Nicolas Cage as Behmen
Ron Perlman as Felson
Stephen Campbell Moore as Debelzaq
Stephen Graham as Hagamar
Ulrich Thomsen as Eckhart
Claire Foy as The Girl
Robert Sheehan as Kay
Christopher Lee as Cardinal D’Ambroise
Kevin Rees as Dying Monk
Andrew Hefler as Jail Bailiff
Fernanda Dorogi as Old Woman (Givaudon)
Rebekah Kennedy as Peasant Turk Girl
Matt Devere as Sergeant in Arms
Róbert Bánlaki as Livery Boy
Barna Illyés as Cardinal’s Priest
Directed by Dominic Sena
Becoming the Demon
On A Crusade
Dolby Digital 5.1 Surround Sound
French and Spanish Languages
French and Spanish Subtitles
Running Time: 95 Minutes
The following is the official description of the film:
“Oscar winner Nicolas Cage (‘National Treasure,’ ‘Ghost Rider’) and Ron Perlman (‘Hellboy,’ ‘Hellboy II’) star in this supernatural action adventure about a heroic Crusader and his fellow soldier who must transport a woman accused of being a witch to a remote monastery. The arduous journey across perilous terrain tests their strength and courage as they discover the girl’s secret and find themselves battling a terrifyingly powerful force that will determine the fate of the world.”
“Season of the Witch” is PG-13 for thematic elements, violence and disturbing content.
“Season of the Witch” has an interesting setting. You don’t see too many movies set in the era of the Crusades and dealing with the ever-popular subject of witchcraft. That setting and theme alone make this story unique. Thanks to this you get intriguing visuals of knights fighting monsters, witches among castles, and other cool stuff.
The movie also has an interesting story. You see Claire Foy as The Girl and there’s a bit of a mystery as to whether she’s a witch. You see a lot of mind games as the story unfolds. And just when you think that question is answered, you’re thrown another plot twist. I won’t spoil the twist here, but it quickly changes the genre that this movie is in.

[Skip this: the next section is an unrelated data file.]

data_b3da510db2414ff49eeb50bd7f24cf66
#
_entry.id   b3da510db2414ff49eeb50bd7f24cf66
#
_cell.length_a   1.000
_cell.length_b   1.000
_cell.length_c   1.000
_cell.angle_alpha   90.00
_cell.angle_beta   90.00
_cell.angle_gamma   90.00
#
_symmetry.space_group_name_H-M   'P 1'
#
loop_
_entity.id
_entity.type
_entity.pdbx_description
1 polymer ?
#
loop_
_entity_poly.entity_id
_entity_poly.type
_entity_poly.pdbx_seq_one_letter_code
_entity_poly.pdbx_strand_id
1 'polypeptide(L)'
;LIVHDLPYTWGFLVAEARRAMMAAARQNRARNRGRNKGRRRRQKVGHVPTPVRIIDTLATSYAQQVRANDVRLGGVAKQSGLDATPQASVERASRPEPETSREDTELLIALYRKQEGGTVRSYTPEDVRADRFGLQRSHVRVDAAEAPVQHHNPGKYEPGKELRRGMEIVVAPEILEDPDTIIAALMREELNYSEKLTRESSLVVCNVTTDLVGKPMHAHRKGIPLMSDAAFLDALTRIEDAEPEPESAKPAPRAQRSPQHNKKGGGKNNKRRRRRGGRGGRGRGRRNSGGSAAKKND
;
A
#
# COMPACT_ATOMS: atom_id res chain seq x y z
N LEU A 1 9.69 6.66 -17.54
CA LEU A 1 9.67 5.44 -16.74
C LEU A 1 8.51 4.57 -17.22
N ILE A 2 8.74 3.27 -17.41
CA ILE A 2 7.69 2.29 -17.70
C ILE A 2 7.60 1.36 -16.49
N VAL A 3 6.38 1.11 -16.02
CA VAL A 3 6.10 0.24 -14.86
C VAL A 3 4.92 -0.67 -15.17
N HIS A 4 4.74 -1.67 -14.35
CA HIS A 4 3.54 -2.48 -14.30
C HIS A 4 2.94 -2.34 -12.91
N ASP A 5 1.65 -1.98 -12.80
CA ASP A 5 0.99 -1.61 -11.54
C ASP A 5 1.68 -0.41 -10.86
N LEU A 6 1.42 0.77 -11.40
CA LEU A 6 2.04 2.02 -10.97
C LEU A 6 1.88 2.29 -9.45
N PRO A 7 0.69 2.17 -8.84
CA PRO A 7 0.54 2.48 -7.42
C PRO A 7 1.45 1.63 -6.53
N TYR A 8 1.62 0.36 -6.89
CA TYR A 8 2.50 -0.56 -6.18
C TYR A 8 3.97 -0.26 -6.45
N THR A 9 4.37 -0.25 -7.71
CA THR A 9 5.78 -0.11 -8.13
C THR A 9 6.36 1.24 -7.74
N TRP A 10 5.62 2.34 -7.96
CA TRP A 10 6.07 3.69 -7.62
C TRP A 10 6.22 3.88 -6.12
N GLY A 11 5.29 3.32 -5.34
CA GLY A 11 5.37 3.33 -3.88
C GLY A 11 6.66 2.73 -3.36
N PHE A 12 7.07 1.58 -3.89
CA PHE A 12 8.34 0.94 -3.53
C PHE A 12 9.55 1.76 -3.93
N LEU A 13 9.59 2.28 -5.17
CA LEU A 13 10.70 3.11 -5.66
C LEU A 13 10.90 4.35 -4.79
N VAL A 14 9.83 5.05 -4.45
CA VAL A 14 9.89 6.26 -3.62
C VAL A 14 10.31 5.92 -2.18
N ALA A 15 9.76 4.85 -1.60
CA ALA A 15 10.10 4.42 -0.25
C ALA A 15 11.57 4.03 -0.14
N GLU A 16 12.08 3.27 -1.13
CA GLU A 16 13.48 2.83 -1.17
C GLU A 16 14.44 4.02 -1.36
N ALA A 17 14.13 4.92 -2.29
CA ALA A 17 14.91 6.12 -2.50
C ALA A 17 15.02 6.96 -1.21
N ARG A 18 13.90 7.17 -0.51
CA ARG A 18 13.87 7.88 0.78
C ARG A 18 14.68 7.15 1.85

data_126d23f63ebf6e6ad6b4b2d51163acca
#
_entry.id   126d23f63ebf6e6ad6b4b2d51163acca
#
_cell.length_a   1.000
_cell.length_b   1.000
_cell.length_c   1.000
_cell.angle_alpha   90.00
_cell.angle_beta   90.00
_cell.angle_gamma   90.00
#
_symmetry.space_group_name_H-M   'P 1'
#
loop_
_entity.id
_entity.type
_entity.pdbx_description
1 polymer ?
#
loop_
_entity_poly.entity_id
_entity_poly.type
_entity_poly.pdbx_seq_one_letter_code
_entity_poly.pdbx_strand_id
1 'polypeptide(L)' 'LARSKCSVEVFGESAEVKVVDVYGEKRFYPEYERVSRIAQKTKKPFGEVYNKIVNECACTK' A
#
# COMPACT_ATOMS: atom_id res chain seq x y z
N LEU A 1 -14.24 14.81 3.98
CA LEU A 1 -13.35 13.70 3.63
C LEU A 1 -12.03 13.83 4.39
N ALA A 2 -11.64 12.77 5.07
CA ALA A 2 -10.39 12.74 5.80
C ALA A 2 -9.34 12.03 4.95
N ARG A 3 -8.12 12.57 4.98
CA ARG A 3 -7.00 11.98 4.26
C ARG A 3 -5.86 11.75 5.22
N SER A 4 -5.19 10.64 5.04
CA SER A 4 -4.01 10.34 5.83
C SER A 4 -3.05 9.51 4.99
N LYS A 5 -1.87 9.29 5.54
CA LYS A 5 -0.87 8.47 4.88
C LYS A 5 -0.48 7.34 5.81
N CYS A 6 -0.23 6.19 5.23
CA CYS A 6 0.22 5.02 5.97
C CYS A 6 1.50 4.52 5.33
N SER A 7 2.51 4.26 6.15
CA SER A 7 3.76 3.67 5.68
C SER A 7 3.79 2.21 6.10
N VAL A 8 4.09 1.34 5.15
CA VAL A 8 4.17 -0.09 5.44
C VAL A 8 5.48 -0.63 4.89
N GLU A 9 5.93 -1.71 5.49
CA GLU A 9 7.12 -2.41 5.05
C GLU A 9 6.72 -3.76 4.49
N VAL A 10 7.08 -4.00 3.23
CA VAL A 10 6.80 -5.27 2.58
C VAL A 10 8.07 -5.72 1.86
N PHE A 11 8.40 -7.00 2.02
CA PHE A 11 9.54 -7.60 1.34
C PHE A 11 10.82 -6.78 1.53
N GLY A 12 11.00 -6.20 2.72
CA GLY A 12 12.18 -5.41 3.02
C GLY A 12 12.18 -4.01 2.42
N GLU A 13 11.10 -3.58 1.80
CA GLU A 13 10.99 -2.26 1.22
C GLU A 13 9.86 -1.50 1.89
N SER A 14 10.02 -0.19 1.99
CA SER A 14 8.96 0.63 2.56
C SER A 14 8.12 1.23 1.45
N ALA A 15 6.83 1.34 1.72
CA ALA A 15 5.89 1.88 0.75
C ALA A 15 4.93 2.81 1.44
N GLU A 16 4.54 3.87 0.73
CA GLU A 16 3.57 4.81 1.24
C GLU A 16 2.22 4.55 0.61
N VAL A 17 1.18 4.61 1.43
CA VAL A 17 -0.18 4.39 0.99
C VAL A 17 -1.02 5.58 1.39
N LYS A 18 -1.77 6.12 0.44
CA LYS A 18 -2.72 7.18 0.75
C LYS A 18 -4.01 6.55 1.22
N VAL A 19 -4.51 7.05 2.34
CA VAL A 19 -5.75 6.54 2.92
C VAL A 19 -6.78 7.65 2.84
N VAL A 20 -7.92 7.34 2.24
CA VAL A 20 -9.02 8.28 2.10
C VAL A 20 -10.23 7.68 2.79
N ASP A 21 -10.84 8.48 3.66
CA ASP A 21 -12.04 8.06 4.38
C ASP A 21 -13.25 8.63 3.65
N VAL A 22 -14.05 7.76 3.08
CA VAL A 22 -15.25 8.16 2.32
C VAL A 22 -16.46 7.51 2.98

The problem most people will have with “Season of the Witch” is buying Nicolas Cage as a Crusader. For some reason knights with British accents (whether they were from Britain or not) are more believable than knights with American accents. If you can’t get past Cage as a knight, then don’t bother watching “Season of the Witch.” If it doesn’t bother you, then you have a better chance of enjoying it. While most of the rest of the cast is forgettable, Ron Perlman is well paired with Cage as Felson. He’s one of the high points of the film as he provides both muscle and comic relief.
While “Season of the Witch” has a lot going for it in theory (even stunts by the legendary Vic Armstrong), the final product is a bit mediocre. The story moves along at a rather slow pace and when the characters get to a rickety bridge, the story is at its weakest. Any time a movie features the lead characters trying to get across a bridge, it seems like a weak way to burn up running time. After all, the characters more often than not actually make it across. It’s anti-climactic.
If you’re looking for a light supernatural thriller, “Season of the Witch” should fit the bill. I’d get it more for the horror aspect than the fact that Nicolas Cage stars in it. Just don’t expect fine cinema.
There’s a modest selection of bonus features on the DVD. You get some deleted scenes, a featurette highlighting the Crusades scenes, and a featurette on the CG monster at the end of the film. There’s also an alternate ending where we see Claire Foy rather than the CG monster at the end of the movie. I think this is a case where the theatrical version was better.